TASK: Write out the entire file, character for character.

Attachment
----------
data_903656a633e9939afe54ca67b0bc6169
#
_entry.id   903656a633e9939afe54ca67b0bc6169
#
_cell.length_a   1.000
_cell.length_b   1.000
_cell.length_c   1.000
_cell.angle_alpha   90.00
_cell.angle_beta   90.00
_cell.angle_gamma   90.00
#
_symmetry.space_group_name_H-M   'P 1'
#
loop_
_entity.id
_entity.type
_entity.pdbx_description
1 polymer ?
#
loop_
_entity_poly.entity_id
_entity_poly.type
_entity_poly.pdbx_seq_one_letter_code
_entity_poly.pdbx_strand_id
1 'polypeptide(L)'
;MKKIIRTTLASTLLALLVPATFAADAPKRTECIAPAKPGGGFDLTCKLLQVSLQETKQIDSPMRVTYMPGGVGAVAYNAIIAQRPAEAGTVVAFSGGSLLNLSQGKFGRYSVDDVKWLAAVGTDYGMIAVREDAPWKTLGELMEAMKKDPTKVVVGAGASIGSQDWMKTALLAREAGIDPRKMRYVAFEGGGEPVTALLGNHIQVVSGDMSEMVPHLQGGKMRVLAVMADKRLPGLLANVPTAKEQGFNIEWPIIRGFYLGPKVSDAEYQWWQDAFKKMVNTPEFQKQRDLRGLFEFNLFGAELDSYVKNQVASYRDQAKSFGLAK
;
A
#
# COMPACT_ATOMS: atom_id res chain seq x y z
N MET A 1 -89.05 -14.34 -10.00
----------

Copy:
data_903656a633e9939afe54ca67b0bc6169
#
_entry.id   903656a633e9939afe54ca67b0bc6169
#
_cell.length_a   1.000
_cell.length_b   1.000
_cell.length_c   1.000
_cell.angle_alpha   90.00
_cell.angle_beta   90.00
_cell.angle_gamma   90.00
#
_symmetry.space_group_name_H-M   'P 1'
#
loop_
_entity.id
_entity.type
_entity.pdbx_description
1 polymer ?
#
loop_
_entity_poly.entity_id
_entity_poly.type
_entity_poly.pdbx_seq_one_letter_code
_entity_poly.pdbx_strand_id
1 'polypeptide(L)'
;MKKIIRTTLASTLLALLVPATFAADAPKRTECIAPAKPGGGFDLTCKLLQVSLQETKQIDSPMRVTYMPGGVGAVAYNAIIAQRPAEAGTVVAFSGGSLLNLSQGKFGRYSVDDVKWLAAVGTDYGMIAVREDAPWKTLGELMEAMKKDPTKVVVGAGASIGSQDWMKTALLAREAGIDPRKMRYVAFEGGGEPVTALLGNHIQVVSGDMSEMVPHLQGGKMRVLAVMADKRLPGLLANVPTAKEQGFNIEWPIIRGFYLGPKVSDAEYQWWQDAFKKMVNTPEFQKQRDLRGLFEFNLFGAELDSYVKNQVASYRDQAKSFGLAK
;
A
#
# COMPACT_ATOMS: atom_id res chain seq x y z
N MET A 1 -89.05 -14.34 -10.00